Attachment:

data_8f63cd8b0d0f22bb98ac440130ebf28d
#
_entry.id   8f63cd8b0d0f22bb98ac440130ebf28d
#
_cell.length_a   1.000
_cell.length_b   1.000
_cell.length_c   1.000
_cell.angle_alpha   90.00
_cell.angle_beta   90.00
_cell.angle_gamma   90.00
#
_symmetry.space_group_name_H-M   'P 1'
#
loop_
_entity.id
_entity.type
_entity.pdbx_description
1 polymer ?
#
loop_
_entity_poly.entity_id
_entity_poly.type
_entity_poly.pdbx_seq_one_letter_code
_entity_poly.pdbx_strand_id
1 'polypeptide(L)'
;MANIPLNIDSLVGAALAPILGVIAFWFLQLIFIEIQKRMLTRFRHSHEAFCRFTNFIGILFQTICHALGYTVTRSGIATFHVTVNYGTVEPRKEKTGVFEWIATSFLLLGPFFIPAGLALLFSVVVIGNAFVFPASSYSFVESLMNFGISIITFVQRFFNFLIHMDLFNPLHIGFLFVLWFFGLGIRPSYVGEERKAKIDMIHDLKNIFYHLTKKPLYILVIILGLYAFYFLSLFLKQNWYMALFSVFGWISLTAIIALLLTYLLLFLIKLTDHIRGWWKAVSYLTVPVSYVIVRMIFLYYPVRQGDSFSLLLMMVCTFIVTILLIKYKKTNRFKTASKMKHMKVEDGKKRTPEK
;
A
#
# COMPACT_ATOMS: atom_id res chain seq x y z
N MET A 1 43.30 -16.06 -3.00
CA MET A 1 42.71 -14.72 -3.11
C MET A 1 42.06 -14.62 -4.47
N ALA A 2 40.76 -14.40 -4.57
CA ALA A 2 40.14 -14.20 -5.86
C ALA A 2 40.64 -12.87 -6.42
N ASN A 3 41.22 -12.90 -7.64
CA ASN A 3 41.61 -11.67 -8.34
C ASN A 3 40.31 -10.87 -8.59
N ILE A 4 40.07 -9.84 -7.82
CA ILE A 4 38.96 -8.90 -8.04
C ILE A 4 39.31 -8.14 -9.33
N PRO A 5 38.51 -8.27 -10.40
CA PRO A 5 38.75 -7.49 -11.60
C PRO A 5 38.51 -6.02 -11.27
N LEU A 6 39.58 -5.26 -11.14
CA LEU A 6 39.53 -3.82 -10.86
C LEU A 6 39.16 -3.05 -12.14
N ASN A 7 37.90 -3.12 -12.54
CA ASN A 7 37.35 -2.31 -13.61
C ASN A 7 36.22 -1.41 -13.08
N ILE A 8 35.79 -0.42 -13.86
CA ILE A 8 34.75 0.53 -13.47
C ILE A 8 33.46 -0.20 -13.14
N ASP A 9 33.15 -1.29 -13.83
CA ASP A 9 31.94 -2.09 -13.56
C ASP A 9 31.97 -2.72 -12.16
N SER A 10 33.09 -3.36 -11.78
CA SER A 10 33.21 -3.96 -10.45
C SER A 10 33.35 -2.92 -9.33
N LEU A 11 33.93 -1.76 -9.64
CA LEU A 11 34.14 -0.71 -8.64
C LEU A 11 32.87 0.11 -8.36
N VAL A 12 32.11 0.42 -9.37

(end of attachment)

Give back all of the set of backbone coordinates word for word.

data_8f63cd8b0d0f22bb98ac440130ebf28d
#
_entry.id   8f63cd8b0d0f22bb98ac440130ebf28d
#
_cell.length_a   1.000
_cell.length_b   1.000
_cell.length_c   1.000
_cell.angle_alpha   90.00
_cell.angle_beta   90.00
_cell.angle_gamma   90.00
#
_symmetry.space_group_name_H-M   'P 1'
#
loop_
_entity.id
_entity.type
_entity.pdbx_description
1 polymer ?
#
loop_
_entity_poly.entity_id
_entity_poly.type
_entity_poly.pdbx_seq_one_letter_code
_entity_poly.pdbx_strand_id
1 'polypeptide(L)'
;MANIPLNIDSLVGAALAPILGVIAFWFLQLIFIEIQKRMLTRFRHSHEAFCRFTNFIGILFQTICHALGYTVTRSGIATFHVTVNYGTVEPRKEKTGVFEWIATSFLLLGPFFIPAGLALLFSVVVIGNAFVFPASSYSFVESLMNFGISIITFVQRFFNFLIHMDLFNPLHIGFLFVLWFFGLGIRPSYVGEERKAKIDMIHDLKNIFYHLTKKPLYILVIILGLYAFYFLSLFLKQNWYMALFSVFGWISLTAIIALLLTYLLLFLIKLTDHIRGWWKAVSYLTVPVSYVIVRMIFLYYPVRQGDSFSLLLMMVCTFIVTILLIKYKKTNRFKTASKMKHMKVEDGKKRTPEK
;
A
#
# COMPACT_ATOMS: atom_id res chain seq x y z
N MET A 1 43.30 -16.06 -3.00
CA MET A 1 42.71 -14.72 -3.11
C MET A 1 42.06 -14.62 -4.47
N ALA A 2 40.76 -14.40 -4.57
CA ALA A 2 40.14 -14.20 -5.86
C ALA A 2 40.64 -12.87 -6.42
N ASN A 3 41.22 -12.90 -7.64
CA ASN A 3 41.61 -11.67 -8.34
C ASN A 3 40.31 -10.87 -8.59
N ILE A 4 40.07 -9.84 -7.82
CA ILE A 4 38.96 -8.90 -8.04
C ILE A 4 39.31 -8.14 -9.33
N PRO A 5 38.51 -8.27 -10.40
CA PRO A 5 38.75 -7.49 -11.60
C PRO A 5 38.51 -6.02 -11.27
N LEU A 6 39.58 -5.26 -11.14
CA LEU A 6 39.53 -3.82 -10.86
C LEU A 6 39.16 -3.05 -12.14
N ASN A 7 37.90 -3.12 -12.54
CA ASN A 7 37.35 -2.31 -13.61
C ASN A 7 36.22 -1.41 -13.08
N ILE A 8 35.79 -0.42 -13.86
CA ILE A 8 34.75 0.53 -13.47
C ILE A 8 33.46 -0.20 -13.14
N ASP A 9 33.15 -1.29 -13.83
CA ASP A 9 31.94 -2.09 -13.56
C ASP A 9 31.97 -2.72 -12.16
N SER A 10 33.09 -3.36 -11.78
CA SER A 10 33.21 -3.96 -10.45
C SER A 10 33.35 -2.92 -9.33
N LEU A 11 33.93 -1.76 -9.64
CA LEU A 11 34.14 -0.71 -8.64
C LEU A 11 32.87 0.11 -8.36
N VAL A 12 32.11 0.42 -9.37